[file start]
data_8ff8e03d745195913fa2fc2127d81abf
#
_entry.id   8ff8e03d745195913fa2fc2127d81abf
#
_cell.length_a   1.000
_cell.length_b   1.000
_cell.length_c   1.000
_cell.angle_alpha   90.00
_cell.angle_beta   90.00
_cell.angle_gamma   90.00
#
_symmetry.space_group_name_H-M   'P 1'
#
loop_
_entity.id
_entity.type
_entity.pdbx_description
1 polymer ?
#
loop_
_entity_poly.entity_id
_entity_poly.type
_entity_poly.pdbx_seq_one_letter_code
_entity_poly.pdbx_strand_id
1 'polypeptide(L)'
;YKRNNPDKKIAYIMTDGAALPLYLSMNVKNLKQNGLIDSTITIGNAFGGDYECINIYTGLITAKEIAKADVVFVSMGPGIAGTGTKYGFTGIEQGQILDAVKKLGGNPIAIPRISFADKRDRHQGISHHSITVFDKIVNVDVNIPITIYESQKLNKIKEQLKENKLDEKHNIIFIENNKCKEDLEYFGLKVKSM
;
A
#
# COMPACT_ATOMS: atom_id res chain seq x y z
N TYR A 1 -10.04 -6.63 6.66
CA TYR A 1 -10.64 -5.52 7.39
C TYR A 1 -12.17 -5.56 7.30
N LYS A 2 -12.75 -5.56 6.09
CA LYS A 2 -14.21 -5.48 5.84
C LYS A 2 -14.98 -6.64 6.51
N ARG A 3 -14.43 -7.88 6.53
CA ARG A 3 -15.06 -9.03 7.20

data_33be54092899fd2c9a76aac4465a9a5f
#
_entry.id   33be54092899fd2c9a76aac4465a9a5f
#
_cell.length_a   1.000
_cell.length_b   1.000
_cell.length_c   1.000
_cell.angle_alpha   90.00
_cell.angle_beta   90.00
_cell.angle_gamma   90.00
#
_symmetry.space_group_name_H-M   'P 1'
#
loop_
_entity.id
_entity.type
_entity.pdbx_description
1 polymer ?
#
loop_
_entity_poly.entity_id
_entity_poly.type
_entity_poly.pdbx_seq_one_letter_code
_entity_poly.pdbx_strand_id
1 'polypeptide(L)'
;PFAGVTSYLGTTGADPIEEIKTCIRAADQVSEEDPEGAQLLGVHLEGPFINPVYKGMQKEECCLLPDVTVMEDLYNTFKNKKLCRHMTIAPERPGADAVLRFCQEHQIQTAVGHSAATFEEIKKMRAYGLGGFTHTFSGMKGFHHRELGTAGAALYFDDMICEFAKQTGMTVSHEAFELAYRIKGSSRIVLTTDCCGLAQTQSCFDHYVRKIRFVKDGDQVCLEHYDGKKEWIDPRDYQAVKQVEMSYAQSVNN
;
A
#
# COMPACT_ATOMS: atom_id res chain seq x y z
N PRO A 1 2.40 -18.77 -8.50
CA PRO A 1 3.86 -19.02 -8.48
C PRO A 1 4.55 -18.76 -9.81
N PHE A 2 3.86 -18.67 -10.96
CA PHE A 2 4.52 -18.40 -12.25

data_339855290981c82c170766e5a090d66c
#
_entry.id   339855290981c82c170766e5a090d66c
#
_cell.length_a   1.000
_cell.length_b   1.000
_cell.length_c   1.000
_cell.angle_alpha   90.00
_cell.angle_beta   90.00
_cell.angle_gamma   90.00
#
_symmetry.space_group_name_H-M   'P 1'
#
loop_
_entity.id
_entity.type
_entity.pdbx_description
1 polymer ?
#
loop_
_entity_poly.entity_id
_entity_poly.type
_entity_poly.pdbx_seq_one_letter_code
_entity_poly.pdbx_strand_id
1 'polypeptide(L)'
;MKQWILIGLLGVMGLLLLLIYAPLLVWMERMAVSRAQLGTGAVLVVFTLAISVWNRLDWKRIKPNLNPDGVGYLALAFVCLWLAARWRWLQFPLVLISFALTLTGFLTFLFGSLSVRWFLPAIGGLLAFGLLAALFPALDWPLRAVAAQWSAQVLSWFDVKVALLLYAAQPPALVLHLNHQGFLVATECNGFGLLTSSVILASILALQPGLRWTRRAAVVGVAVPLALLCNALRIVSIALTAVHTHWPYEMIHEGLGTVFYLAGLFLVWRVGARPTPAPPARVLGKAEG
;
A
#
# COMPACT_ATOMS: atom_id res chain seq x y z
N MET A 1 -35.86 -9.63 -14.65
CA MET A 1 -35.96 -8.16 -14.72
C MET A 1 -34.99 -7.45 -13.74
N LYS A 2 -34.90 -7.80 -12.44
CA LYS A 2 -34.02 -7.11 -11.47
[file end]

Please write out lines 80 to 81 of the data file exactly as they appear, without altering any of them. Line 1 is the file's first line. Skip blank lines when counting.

_cell.length_c   1.000
_cell.angle_alpha   90.00